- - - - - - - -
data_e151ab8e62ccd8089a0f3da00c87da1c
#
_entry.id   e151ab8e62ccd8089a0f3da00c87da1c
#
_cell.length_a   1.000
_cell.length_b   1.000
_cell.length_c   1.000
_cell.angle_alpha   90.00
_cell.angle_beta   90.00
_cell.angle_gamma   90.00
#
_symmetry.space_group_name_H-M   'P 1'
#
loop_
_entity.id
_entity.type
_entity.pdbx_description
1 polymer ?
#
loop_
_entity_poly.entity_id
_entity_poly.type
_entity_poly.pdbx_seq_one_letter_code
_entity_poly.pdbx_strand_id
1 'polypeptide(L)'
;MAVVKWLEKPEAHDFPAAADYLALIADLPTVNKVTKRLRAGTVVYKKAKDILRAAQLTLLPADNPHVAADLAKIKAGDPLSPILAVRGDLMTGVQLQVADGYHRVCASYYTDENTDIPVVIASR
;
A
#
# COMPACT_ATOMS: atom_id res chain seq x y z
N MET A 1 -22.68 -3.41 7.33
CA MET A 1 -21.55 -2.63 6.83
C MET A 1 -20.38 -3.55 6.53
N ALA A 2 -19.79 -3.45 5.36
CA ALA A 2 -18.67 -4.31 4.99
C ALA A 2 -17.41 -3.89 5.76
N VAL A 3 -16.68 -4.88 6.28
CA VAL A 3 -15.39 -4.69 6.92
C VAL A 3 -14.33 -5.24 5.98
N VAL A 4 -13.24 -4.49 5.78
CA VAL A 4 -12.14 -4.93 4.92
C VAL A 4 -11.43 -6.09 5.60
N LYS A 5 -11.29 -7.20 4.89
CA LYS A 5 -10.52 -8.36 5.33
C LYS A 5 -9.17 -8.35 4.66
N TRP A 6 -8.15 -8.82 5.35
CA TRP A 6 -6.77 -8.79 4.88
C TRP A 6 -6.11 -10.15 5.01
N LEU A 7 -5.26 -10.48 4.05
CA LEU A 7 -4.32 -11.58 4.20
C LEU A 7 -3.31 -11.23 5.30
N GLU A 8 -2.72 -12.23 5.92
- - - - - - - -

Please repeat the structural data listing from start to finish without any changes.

data_e151ab8e62ccd8089a0f3da00c87da1c
#
_entry.id   e151ab8e62ccd8089a0f3da00c87da1c
#
_cell.length_a   1.000
_cell.length_b   1.000
_cell.length_c   1.000
_cell.angle_alpha   90.00
_cell.angle_beta   90.00
_cell.angle_gamma   90.00
#
_symmetry.space_group_name_H-M   'P 1'
#
loop_
_entity.id
_entity.type
_entity.pdbx_description
1 polymer ?
#
loop_
_entity_poly.entity_id
_entity_poly.type
_entity_poly.pdbx_seq_one_letter_code
_entity_poly.pdbx_strand_id
1 'polypeptide(L)'
;MAVVKWLEKPEAHDFPAAADYLALIADLPTVNKVTKRLRAGTVVYKKAKDILRAAQLTLLPADNPHVAADLAKIKAGDPLSPILAVRGDLMTGVQLQVADGYHRVCASYYTDENTDIPVVIASR
;
A
#
# COMPACT_ATOMS: atom_id res chain seq x y z
N MET A 1 -22.68 -3.41 7.33
CA MET A 1 -21.55 -2.63 6.83
C MET A 1 -20.38 -3.55 6.53
N ALA A 2 -19.79 -3.45 5.36
CA ALA A 2 -18.67 -4.31 4.99
C ALA A 2 -17.41 -3.89 5.76
N VAL A 3 -16.68 -4.88 6.28
CA VAL A 3 -15.39 -4.69 6.92
C VAL A 3 -14.33 -5.24 5.98
N VAL A 4 -13.24 -4.49 5.78
CA VAL A 4 -12.14 -4.93 4.92
C VAL A 4 -11.43 -6.09 5.60
N LYS A 5 -11.29 -7.20 4.89
CA LYS A 5 -10.52 -8.36 5.33
C LYS A 5 -9.17 -8.35 4.66
N TRP A 6 -8.15 -8.82 5.35
CA TRP A 6 -6.77 -8.79 4.88
C TRP A 6 -6.11 -10.15 5.01
N LEU A 7 -5.26 -10.48 4.05
CA LEU A 7 -4.32 -11.58 4.20
C LEU A 7 -3.31 -11.23 5.30
N GLU A 8 -2.72 -12.23 5.92